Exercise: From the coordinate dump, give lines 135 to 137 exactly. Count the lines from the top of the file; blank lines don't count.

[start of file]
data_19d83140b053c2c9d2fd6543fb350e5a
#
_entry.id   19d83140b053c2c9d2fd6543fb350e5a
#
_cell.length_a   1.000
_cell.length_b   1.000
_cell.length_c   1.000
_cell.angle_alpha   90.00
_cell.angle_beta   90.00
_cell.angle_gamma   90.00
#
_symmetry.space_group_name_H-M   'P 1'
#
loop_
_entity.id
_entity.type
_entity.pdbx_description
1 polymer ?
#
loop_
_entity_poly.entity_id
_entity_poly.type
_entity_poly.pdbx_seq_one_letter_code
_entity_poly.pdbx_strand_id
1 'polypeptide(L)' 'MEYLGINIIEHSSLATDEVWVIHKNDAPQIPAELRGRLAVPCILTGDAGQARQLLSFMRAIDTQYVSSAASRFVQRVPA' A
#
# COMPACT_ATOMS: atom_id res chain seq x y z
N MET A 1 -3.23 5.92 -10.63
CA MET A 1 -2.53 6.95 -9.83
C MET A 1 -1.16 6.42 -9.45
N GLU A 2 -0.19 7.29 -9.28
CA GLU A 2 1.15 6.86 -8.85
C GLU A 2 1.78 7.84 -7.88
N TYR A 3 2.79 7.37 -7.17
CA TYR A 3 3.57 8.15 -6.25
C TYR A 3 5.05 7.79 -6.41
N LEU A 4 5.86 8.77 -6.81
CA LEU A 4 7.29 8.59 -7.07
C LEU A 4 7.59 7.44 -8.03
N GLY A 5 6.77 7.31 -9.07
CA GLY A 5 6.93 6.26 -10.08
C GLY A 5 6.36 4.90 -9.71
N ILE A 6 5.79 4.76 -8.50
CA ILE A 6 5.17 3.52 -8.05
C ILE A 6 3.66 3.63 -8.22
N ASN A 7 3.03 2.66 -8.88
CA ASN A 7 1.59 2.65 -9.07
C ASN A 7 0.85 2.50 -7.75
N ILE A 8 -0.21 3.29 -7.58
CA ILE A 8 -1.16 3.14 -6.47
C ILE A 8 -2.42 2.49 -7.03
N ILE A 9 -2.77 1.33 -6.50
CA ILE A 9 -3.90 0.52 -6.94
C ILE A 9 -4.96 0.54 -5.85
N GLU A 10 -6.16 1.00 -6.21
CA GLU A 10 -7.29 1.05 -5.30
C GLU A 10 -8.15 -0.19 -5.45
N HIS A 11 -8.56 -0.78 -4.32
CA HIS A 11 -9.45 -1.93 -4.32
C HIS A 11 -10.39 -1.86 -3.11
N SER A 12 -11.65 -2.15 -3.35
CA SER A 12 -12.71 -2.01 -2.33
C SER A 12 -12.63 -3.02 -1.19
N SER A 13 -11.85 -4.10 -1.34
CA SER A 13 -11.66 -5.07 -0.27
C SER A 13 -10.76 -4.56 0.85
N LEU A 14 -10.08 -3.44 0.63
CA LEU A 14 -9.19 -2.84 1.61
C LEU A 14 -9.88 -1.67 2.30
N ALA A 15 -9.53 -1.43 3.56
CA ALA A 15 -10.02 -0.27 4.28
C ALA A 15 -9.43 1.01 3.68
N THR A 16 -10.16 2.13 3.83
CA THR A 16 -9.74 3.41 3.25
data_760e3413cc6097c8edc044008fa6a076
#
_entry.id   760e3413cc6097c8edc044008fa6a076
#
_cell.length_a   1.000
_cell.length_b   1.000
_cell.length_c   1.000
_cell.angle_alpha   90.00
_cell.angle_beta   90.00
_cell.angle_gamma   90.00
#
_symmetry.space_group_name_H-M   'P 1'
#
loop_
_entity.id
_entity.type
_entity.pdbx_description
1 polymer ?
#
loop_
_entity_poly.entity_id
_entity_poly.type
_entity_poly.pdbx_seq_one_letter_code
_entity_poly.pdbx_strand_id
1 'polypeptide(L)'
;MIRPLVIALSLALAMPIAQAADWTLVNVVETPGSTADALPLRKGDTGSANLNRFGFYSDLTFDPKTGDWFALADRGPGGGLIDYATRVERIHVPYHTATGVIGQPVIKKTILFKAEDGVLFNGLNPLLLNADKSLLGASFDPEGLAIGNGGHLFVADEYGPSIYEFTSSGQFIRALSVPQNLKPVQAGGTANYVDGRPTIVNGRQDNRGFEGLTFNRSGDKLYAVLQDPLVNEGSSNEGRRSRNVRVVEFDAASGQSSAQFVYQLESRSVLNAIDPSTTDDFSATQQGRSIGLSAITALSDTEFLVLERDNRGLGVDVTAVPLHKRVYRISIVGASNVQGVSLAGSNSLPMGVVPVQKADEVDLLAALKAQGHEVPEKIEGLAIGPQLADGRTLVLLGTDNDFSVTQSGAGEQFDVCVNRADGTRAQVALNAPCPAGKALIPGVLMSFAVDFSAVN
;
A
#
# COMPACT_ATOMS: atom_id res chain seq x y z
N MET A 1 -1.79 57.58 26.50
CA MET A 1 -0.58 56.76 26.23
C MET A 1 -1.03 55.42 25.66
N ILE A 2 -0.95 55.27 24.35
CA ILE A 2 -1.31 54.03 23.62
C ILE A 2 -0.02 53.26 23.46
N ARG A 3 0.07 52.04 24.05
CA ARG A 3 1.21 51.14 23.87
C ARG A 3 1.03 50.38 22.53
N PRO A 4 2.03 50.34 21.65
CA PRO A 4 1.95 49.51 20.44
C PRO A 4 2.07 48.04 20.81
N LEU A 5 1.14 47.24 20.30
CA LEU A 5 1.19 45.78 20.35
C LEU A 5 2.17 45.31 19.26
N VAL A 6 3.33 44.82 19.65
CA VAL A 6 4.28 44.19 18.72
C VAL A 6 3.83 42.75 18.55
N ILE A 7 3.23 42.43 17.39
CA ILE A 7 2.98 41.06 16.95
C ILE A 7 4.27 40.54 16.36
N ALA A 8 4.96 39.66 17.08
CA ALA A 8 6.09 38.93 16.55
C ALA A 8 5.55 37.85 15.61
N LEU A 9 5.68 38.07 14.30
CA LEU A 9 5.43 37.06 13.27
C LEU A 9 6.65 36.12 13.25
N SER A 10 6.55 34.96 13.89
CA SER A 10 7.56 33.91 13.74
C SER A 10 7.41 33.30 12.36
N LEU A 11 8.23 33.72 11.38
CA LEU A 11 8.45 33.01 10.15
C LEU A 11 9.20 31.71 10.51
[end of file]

N LEU A 11 8.23 33.72 11.38
CA LEU A 11 8.45 33.01 10.15
C LEU A 11 9.20 31.71 10.51